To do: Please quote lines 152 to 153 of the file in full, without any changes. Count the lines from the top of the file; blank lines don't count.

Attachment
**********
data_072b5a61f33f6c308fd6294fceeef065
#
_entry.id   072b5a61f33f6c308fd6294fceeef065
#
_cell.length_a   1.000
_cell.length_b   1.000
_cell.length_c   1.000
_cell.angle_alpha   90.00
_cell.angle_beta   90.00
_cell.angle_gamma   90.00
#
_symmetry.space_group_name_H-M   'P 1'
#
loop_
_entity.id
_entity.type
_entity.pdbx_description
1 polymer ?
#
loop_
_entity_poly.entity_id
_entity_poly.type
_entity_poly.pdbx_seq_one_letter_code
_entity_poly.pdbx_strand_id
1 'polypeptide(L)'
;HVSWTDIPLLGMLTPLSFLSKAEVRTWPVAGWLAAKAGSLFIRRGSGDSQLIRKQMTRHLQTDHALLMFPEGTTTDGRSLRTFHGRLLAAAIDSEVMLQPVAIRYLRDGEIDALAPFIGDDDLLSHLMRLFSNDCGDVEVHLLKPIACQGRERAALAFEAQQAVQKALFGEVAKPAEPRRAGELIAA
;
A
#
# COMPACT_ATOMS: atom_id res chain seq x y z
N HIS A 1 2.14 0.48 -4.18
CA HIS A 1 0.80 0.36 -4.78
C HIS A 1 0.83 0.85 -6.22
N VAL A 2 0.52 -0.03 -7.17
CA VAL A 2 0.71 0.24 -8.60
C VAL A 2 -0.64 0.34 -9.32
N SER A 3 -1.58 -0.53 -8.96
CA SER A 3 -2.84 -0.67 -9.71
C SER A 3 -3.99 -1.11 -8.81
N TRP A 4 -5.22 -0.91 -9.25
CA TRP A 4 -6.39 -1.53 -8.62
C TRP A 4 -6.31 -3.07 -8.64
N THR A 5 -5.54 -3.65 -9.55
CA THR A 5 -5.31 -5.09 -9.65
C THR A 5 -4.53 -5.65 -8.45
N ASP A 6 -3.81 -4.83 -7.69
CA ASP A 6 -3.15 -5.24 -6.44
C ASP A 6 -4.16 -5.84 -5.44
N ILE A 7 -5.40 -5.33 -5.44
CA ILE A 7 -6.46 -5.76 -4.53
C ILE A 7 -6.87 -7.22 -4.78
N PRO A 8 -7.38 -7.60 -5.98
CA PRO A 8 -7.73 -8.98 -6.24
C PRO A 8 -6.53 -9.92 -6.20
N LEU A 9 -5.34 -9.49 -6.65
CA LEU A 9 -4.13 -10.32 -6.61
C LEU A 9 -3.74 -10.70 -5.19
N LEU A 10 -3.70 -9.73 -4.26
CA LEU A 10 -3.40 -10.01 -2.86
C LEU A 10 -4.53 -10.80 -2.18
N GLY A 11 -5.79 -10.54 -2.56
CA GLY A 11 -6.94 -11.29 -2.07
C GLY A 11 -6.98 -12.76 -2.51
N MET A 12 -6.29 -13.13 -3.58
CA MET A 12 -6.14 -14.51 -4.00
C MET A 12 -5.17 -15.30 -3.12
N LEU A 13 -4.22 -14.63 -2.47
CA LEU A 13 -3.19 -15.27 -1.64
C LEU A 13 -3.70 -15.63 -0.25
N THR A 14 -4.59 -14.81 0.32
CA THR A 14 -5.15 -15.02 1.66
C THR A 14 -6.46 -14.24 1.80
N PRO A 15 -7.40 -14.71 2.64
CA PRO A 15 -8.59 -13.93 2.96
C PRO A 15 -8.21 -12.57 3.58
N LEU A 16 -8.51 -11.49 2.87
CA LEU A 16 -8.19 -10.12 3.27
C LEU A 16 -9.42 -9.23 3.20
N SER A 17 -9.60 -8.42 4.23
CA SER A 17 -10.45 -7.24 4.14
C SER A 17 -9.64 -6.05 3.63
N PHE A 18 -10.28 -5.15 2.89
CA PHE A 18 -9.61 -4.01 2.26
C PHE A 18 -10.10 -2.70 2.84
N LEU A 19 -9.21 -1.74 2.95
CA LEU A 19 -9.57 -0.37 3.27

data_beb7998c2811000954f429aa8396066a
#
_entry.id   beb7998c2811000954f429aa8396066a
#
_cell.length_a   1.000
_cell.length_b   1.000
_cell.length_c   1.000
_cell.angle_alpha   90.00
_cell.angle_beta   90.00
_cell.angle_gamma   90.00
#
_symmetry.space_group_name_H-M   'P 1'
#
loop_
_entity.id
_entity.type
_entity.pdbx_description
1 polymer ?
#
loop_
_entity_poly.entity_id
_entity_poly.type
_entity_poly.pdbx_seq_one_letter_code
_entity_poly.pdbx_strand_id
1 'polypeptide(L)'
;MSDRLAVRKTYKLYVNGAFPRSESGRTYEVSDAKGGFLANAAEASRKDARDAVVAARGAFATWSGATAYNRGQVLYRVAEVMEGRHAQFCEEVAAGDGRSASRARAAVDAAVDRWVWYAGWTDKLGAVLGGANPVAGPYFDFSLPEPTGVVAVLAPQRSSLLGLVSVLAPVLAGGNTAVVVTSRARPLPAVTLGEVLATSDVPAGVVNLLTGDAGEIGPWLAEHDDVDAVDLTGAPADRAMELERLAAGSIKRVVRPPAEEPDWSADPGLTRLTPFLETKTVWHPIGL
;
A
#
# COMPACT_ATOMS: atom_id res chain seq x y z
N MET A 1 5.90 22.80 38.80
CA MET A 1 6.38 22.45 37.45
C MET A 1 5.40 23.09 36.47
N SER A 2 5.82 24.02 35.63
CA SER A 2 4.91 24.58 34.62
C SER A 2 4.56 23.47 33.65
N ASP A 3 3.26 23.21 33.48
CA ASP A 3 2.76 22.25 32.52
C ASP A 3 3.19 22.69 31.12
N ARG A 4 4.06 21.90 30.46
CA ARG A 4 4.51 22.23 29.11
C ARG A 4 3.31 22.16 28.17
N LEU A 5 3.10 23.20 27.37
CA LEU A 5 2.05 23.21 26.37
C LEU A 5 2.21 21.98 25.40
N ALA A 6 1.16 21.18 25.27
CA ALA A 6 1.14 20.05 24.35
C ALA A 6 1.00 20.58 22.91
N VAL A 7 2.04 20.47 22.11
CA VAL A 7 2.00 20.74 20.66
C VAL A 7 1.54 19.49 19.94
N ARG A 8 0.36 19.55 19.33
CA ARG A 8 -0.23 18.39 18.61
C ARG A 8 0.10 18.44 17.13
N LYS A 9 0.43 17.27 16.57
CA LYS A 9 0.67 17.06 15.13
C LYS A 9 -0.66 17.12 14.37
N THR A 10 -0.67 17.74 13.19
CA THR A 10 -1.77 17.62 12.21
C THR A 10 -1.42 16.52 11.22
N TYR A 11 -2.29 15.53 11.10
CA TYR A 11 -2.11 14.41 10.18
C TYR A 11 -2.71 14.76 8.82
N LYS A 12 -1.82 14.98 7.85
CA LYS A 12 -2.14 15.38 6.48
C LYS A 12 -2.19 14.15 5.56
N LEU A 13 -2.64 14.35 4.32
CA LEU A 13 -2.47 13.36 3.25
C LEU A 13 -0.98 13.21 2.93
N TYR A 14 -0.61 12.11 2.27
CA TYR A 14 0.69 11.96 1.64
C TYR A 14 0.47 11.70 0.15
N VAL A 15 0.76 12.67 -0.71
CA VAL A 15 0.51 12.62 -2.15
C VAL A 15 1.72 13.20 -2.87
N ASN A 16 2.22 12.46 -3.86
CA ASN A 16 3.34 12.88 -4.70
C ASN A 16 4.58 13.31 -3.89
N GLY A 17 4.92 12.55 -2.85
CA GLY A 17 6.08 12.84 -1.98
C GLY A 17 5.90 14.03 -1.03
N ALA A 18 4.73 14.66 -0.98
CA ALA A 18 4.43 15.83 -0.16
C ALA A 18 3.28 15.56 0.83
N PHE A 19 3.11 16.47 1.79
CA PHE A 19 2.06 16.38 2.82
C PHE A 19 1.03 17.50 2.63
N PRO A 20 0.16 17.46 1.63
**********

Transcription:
C LYS A 12 -2.19 14.15 5.56
N LEU A 13 -2.64 14.35 4.32